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Lack of sleep can fuel symptoms of depression.

Lack of sleep can fuel symptoms of depression.

Earlier this week, we shared with you just a few of the many dangers associated with sleep deprivation. While pulling all-nighters may be common practice either when studying or going out with friends, consistently missing out on seven to eight hours of sleep can cause some serious harm to brain health. The body needs that much rest on a daily basis in order to replenish itself from the day and gear up for the next morning, and not giving yourself that seven or eight hours can backfire in a big way.

Here are just a few more complications that can arise from not getting enough sleep:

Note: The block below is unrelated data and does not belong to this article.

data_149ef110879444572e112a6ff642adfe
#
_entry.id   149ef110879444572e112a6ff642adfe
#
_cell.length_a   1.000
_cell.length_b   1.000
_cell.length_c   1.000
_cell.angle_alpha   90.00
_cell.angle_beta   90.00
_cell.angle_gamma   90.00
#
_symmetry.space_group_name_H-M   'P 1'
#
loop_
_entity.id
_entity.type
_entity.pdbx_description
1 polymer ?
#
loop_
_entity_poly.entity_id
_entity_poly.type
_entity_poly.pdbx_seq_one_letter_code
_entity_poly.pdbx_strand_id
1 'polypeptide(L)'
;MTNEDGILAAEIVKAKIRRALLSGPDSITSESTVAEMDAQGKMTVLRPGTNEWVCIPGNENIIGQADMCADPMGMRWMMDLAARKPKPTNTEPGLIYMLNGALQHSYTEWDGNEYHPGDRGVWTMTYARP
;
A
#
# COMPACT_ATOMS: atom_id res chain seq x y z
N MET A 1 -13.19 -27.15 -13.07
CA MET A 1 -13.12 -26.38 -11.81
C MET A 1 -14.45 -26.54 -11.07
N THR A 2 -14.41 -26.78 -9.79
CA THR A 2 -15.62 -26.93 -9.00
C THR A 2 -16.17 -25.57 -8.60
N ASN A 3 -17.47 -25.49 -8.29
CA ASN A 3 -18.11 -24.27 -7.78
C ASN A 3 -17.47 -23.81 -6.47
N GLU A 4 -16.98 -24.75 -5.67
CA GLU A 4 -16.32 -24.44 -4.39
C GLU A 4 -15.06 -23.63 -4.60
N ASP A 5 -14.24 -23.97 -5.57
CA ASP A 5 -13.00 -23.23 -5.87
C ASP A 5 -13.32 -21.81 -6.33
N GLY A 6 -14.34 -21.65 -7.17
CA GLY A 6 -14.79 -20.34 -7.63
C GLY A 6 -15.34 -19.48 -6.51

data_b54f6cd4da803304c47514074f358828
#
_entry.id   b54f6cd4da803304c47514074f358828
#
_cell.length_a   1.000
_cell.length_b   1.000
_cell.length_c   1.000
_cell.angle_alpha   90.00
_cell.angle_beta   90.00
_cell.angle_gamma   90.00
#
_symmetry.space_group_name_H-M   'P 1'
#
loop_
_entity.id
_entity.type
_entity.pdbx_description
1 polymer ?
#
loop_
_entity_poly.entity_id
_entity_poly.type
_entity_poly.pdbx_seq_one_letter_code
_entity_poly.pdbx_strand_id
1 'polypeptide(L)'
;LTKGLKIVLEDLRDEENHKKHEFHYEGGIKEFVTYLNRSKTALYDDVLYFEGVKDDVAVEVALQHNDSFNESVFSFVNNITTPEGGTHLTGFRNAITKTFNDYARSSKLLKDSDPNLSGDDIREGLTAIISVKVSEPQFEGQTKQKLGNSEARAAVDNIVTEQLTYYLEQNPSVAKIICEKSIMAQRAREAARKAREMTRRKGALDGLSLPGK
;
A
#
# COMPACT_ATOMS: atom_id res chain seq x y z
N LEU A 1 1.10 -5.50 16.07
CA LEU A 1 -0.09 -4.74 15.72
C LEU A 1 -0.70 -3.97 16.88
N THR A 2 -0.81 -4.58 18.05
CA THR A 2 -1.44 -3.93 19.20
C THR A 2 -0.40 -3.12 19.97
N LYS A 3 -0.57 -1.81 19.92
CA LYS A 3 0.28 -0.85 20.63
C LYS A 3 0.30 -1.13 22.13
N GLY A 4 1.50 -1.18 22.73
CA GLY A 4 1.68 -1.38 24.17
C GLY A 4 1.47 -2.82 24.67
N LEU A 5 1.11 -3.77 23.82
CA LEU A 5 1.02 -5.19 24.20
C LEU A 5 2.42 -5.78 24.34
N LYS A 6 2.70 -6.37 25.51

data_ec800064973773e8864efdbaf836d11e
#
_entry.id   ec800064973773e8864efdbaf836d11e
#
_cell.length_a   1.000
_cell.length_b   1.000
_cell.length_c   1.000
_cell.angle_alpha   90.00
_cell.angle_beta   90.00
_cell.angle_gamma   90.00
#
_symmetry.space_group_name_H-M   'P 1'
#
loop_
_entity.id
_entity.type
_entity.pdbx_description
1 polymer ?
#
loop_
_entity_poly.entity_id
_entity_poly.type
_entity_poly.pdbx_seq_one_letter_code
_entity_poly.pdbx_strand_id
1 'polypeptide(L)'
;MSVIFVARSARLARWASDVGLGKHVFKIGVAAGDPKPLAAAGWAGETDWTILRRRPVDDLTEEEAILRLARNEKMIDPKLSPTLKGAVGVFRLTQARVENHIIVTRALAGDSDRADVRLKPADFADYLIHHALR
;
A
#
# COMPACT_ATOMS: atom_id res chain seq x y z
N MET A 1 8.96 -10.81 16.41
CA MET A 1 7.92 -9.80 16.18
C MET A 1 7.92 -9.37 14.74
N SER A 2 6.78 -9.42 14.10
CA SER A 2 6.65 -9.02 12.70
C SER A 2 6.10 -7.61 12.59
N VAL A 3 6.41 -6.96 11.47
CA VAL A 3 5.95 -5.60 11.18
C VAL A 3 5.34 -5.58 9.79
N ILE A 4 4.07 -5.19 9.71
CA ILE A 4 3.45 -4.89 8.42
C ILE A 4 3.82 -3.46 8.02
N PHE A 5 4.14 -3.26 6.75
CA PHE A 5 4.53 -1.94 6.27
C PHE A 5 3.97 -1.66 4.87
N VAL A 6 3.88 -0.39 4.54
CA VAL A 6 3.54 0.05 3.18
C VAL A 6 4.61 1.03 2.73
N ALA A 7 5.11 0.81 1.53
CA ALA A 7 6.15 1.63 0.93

• Depression: A Sleep in America poll conducted in 2005 found that people diagnosed with anxiety or depression were also prone to sleeping less than six hours on a nightly basis. Another study in 2007 determined that insomniacs were also five times as likely to develop depression. Lack of sleep and depression go hand-in-hand with one another, with sleep disorders fueling depressive symptoms, which in turn make it harder to rest at night.
  • Forgetfulness: Chronic sleep loss can impair memory support and the brain's ability to recall information. A joint American-French research team found that "sharp wave ripples" in the brain — which are responsible for linking the hippocampus to long-term memory storage — predominantly occur during deep sleep.
  • Weight gain: "Ghrelin stimulates hunger and leptin signals satiety to the brain and suppresses appetite," Dr. Allison Siebern, a sleep specialist, told WebMD. "Shortened sleep time is associated with decreases in leptin and elevations in ghrelin." In other words, getting less sleep means feeling more hungry — which leads to cravings for unhealthy, high-fat and high-carbohydrate foods.

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